Dateline report takes a look at California's very expensive missed opportunity.
Dateline, the NBC News program, took a hard look at the construction of California’s Bay Bridge this weekend – yes, that one – and, as you would expect, it’s a bad look. The longer you look at this thing, the more disappointing it becomes.
You should really watch the whole thing, but an exchange between reporter Josh Mankiewicz and Steve Heminger, executive director of the Metropolitan Transportation Commission (MTC), stuck out. It’s in regards to the Chinese-made center span of the bridge, and it starts at about the 23:40 mark:
Steve Heminger: “The taxpayer was not going to get a good deal if we built this project in the United States.”
Josh Mankiewicz: “Unless you consider the money that would have gone to those steelworkers, that they would have later used to buy houses and cars, and go to the super market and pay taxes.”
Heminger: “We played by the rules, fair and square. And the fact is, the American steel industry is not what it used to be, unfortunately.”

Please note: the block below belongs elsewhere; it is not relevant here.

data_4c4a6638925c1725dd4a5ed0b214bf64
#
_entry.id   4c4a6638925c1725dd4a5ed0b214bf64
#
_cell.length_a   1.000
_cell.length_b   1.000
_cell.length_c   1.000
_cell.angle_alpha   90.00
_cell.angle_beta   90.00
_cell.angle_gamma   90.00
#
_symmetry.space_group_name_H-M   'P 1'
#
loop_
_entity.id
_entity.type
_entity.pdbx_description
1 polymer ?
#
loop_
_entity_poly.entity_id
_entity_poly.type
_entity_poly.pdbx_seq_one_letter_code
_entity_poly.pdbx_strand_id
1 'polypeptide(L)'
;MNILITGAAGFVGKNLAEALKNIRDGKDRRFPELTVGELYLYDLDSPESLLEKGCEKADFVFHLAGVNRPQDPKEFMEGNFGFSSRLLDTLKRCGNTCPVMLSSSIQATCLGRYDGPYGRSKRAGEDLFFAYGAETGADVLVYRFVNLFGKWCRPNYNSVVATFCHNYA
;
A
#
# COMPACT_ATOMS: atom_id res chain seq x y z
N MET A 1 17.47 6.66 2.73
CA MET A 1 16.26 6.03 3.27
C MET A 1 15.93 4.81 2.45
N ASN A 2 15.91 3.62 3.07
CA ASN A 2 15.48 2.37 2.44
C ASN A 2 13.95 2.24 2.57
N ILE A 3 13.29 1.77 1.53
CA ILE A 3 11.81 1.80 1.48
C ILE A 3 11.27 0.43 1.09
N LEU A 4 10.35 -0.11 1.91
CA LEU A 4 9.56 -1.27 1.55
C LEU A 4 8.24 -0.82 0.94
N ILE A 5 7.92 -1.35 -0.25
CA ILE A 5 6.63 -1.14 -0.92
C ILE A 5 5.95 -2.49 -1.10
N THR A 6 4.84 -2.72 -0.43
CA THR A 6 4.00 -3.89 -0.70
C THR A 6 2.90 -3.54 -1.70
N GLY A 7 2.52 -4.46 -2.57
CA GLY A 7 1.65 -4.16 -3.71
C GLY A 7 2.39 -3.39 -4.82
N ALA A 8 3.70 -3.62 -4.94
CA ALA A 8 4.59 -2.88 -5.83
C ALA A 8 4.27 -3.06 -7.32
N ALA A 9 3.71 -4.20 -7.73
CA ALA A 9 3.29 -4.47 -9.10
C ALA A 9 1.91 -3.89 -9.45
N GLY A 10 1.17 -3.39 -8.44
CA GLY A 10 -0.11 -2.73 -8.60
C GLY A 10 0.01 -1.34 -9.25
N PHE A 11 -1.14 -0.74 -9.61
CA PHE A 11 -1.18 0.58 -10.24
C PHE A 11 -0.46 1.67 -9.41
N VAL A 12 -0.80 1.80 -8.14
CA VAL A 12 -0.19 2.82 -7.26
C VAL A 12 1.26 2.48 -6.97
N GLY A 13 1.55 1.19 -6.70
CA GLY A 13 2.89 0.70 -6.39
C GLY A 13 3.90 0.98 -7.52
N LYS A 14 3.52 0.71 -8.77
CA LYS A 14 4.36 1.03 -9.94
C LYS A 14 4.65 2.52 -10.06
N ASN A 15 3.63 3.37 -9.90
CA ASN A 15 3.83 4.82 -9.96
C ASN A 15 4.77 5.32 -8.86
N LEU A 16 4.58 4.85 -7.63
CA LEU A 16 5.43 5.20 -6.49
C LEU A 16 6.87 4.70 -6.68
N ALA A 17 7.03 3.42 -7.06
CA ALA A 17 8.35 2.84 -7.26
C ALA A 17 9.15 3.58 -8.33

Mankiewicz: “But the American steel industry would argue that one of the reasons the American steel industry is not what it used to be is that guys like you keep sending the business overseas.”
Heminger: “Guys like me have to comply with federal law. If the American bid is higher, are we still supposed to reward that with tax money?”
But ya boy Steve Heminger is sorta obfuscating what really went on.
Back in 2004, when the California Department of Transportation (CalTrans) was soliciting bids for work on the span, it got only a pair from an American company – a consortium of U.S.-based construction firms and fabricators. One of its bids used American steel and cost $1.8 billion, while the other used foreign steel and cost $1.4 billion.
California was obliged to use the American-made contract, because the state had already secured federal funding for the 16 separate contracts that made up the Bay Bridge project – and any federal money spent on transportation projects comes with Buy America provisions attached. That means that as long as the American-made bid isn’t 25 percent more costly than the foreign competition, you gotta go with the American one.
Sticker Shock Leads to a Bad Decision
So what did it do? It refigured the funding formula so that the center span wouldn’t receive federal funding, and therefore wouldn’t be subject to Buy America provisions.
So the bridge ended up built in China, by a subsidiary of a state-owned enterprise, which turned in lots of shoddy work and charged California extra money to make up for delays.
When Heminger says they had to "comply with federal law" in the bridge's construction, he's right: they did! They also went out of their way to avoid compliance and save some cash. Nothing illegal about it, but it was certainly costly.